candlestick

April-December 1844


The Collected Letters, Volume 18


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TC TO ALEXANDER CARLYLE ; 18 June 1844; DOI: 10.1215/lt-18440618-TC-AC-01; CL 18: 75-76


TC TO ALEXANDER CARLYLE

Chelsea, 18 june, 1844—

My dear Brother,

I wrote to you only yesterday; and today, you may justly wonder what more I can have to say!— Last night there came a Note from Jack, and along with it your Second Letter, which quite alters the figure of your affairs for us; this fact too I thought it good to apprise you of, as a comfort to your mind till you hear of us again.

We are all very glad, my dear Brother, to learn that you have actually got a bit of Earth that you can call your own; and are now seated by a hearth which is yours,—were it under your vine and fig-tree, or even under the poorest thorn and bramble, this is an immense comfort to a man! So far as we can understand the affair, moreover, you seem to have decided with true wisdom. A small handy farm, near to a school, to a high road, to the only friends you yet have in Canada: all this is certainly infinitely preferable to some large tract of wild inarable land, destitute of these advantages. I for my share will take it as a good omen that you have made this choice. The only fault we all used to allege against you was, that you had a tendency towards the cheap and the large rather than towards the really good and small; I believe it is a real fault, and leads to very noxious results: but here you have entirely taken farewell of that,—and decided I do believe like a wise man, awake to the other side of the question! The poor Bairns too are got better, and ‘like to eat you out of house and hold’; long may it continue so. All goes better in this Letter than in the former one. Our Brother John ‘helping you to put in your barley’; you yourself ‘making three bed-steads’; it is all very cheerful to us, tho' full of toil and exertion. You contemplate a hard struggle for a while; but there are better omens now than there ever were. Not an honest stroke you put upon your Property there, but it will remain to you and yours. God's Earth is an honest taskmistress; and you have now her to appeal to mainly. She says, “Behave wisely, behave manfully, with patience, with industry, with real veracious endeavour; and I will reward thee!”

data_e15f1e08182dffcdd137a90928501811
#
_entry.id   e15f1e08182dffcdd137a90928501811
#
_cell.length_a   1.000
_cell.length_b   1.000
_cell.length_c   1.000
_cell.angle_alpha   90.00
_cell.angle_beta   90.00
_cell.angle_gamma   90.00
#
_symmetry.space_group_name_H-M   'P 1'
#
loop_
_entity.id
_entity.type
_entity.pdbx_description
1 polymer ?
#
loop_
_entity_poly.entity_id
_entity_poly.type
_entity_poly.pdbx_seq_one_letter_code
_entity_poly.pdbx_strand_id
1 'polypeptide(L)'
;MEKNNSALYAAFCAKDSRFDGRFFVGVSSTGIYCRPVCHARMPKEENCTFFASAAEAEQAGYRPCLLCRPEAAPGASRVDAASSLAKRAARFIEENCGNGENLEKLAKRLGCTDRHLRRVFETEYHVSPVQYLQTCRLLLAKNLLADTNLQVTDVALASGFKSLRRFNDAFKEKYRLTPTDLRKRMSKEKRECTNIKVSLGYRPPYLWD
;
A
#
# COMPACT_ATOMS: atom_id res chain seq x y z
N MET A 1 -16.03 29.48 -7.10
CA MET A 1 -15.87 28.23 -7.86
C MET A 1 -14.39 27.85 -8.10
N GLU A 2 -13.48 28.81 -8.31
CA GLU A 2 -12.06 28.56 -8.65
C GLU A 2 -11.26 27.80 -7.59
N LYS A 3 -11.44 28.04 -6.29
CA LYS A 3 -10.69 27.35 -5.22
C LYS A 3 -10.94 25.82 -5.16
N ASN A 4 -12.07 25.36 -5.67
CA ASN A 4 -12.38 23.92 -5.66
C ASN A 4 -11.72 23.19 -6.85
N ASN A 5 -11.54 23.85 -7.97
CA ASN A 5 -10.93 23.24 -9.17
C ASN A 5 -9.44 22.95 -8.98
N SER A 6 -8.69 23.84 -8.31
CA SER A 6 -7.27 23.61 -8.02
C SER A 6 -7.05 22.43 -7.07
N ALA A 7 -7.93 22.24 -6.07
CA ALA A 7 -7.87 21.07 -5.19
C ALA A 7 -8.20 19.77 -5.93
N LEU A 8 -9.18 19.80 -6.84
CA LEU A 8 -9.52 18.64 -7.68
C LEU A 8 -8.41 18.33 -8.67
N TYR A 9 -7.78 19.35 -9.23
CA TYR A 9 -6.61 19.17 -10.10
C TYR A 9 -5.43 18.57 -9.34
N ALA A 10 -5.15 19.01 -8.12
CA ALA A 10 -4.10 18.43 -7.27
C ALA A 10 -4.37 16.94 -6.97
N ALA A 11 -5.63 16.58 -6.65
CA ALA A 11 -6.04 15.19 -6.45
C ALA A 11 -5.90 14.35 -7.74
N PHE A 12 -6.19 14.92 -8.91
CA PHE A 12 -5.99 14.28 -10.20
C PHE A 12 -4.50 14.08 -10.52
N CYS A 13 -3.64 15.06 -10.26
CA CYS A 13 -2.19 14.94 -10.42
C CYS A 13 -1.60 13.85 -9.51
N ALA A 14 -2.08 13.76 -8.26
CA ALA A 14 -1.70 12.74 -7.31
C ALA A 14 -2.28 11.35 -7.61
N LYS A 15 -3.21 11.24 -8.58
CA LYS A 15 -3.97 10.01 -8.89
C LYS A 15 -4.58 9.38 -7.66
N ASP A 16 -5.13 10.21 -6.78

What do you call the place?1 Or has it yet got any name? You must try to give it a good one! And explain all to us, very minutely, so that on a Map we may be able to find it, and picture it out for ourselves. But, for all this there will be ample time by and by, and we shall see it gradually.— Your Letters have really good insight in them about Transatlantic affairs. I would recommend you not to spare writing down whatsoever thing you do see into there: such things deserve to stand on paper; the putting of them down may tend, more than you think, to good in all ways.

I sent on the Letter to Dumfries yesternight, with orders to forward instantly to Ecclefechan: Jack had already written to our Mother, imparting to her the outline of the better news. He was to get home by Carlisle, “next Wednesday” (precisely, tomorrow), Jamie to take him up at the “Galls Loaning.” He bids me say that he will very speedily write to you, but is in a bad post-country, and too full of general botheration, to do it at present.

I am not sure, on reflexion, if I have not aggravated to you my own impression of our dear old Mother's rather more than usually ailing situation this Season. I impute it very much to the noxious weather. Our Doctor will tell us better about it when there, we hope. Jane sends you her love. I my blessing to one and all of you once more. Adieu, dear Brother. Ever your affectionate, T. Carlyle